Breath of Life will work on any creature in your graveyard, regardless of whether it was previously in play. "Return" is functionally synonymous with "put."
When you're wondering what a card actually does, it's best to start with its Oracle text. This is the most authoritative take on "what the card says." You can look this up easily on Gatherer, which also has helpful rulings.
For example, Breath of Life reads:
Return target creature card from your graveyard to the battlefield.
In Magic, "returning" a card to the battlefield doesn't require that the card have been on the battlefield previously. As far as I can tell, this isn't explicitly spelled out in the comprehensive rules ("return" and "put" aren't treated as specially defined terms, unlike "tap" or "discard"), it's sorta just assumed. This isn't a minor technicality, either. It's the bedrock of an entire archetype known as Reanimator.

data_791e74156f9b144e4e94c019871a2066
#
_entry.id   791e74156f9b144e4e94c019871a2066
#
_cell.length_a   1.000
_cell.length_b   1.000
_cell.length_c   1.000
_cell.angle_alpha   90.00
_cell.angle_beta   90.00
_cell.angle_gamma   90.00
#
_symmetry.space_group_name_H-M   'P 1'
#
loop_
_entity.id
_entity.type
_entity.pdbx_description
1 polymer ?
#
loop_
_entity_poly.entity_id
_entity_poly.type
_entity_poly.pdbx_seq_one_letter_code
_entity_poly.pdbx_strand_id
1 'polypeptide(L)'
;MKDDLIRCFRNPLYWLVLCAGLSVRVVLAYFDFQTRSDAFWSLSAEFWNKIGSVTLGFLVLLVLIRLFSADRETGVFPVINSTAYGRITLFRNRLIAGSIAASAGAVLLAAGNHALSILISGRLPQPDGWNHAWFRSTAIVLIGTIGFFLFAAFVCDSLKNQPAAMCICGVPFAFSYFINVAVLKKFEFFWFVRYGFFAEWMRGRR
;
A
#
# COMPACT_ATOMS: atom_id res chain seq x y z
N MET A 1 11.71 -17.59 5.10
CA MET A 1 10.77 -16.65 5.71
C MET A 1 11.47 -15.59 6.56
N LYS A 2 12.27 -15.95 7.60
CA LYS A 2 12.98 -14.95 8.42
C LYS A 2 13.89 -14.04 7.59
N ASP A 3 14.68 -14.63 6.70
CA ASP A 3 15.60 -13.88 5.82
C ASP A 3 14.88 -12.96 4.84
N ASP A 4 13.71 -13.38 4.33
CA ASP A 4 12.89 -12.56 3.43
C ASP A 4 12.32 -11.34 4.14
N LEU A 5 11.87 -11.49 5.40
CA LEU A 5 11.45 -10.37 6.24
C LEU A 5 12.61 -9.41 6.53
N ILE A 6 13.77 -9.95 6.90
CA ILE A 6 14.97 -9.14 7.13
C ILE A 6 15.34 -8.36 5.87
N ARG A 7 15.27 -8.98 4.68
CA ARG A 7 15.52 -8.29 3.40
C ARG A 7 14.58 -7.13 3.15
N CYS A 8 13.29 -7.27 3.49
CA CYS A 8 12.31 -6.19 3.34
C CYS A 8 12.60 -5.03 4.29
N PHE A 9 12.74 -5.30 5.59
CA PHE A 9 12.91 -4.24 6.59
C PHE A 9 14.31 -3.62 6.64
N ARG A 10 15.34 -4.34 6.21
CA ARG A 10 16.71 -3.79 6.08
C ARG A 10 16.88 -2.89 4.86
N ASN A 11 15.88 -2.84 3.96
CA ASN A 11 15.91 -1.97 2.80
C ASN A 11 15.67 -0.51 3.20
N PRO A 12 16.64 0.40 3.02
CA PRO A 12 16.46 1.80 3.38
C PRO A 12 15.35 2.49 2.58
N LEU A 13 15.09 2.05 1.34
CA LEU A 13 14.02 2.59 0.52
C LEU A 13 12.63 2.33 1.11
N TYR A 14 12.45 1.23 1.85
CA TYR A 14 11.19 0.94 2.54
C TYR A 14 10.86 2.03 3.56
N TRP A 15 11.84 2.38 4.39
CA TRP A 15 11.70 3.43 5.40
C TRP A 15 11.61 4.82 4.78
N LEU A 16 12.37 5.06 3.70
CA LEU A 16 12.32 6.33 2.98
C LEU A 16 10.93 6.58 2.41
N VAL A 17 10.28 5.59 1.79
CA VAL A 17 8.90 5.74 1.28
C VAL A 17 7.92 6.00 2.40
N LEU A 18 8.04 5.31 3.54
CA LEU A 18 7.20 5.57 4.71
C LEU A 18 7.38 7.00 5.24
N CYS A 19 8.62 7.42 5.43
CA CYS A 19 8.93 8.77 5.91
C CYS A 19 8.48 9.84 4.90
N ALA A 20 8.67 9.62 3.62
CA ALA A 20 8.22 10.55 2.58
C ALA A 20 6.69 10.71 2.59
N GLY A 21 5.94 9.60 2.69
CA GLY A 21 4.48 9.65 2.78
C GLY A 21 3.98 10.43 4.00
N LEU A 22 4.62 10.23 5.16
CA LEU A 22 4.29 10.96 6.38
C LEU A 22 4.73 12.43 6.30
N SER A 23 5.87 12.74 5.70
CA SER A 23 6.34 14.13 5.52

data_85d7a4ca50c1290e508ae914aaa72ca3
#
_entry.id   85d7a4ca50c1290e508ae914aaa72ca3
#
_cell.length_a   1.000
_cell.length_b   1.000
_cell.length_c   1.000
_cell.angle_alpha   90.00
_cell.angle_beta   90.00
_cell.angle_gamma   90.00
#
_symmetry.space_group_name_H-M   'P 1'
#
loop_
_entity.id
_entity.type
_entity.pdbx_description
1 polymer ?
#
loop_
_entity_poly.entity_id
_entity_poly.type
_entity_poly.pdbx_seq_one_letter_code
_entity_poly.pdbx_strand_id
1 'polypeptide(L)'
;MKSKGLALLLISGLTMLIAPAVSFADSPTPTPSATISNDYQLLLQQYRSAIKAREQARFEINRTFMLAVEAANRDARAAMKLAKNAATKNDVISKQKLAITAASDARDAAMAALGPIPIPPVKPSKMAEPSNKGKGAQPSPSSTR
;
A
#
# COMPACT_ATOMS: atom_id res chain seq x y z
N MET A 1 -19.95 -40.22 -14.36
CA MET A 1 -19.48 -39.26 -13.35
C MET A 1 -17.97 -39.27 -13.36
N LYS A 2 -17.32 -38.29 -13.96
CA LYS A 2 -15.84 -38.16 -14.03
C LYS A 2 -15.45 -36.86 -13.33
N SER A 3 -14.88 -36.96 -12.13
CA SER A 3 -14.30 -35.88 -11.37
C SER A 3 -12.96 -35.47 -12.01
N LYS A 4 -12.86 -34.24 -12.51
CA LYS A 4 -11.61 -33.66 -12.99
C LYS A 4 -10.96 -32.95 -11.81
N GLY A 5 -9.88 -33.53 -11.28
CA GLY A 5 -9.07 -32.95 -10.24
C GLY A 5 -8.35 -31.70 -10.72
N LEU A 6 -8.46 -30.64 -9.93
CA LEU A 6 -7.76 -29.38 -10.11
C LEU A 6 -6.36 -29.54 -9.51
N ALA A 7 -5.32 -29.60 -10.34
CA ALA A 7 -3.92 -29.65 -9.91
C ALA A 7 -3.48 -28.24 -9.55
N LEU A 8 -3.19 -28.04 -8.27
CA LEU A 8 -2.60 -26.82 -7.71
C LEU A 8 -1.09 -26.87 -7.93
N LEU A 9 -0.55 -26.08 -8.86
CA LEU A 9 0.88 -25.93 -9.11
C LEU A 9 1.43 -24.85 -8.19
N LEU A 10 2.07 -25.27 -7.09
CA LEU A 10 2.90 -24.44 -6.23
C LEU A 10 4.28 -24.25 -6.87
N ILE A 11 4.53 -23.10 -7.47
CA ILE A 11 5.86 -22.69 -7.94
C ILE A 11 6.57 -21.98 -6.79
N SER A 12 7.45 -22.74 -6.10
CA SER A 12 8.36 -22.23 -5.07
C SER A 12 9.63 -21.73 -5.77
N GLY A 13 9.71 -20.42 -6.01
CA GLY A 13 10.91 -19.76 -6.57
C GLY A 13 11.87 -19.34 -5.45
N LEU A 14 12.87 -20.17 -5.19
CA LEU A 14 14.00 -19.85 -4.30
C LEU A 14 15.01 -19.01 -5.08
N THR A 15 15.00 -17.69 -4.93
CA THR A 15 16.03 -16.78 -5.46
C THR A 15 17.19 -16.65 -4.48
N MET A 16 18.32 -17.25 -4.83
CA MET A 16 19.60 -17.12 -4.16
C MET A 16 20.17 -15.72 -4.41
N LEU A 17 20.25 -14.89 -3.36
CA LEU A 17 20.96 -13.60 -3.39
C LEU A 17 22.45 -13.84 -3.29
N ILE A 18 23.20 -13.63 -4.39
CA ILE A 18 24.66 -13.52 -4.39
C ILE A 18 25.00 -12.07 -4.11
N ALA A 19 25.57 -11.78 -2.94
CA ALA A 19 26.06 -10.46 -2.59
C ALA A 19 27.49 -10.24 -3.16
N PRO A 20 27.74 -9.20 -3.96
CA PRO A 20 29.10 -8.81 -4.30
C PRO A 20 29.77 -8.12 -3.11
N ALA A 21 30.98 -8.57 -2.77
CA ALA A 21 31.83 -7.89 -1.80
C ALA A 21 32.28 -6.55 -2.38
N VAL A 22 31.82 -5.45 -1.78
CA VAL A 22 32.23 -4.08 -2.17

If you or your friends are truly skeptical, here's an account of a player using Unburial Rites (a card with identical wording to Breath of Life) in exactly this way during the deciding game of a major official tournament — in game 3, Mcclain puts a couple of cards into his graveyard on turn 3, then uses Unburial Rites to put a Thragtusk directly onto the battlefield on turn 4, before he has the 5 mana to cast it normally.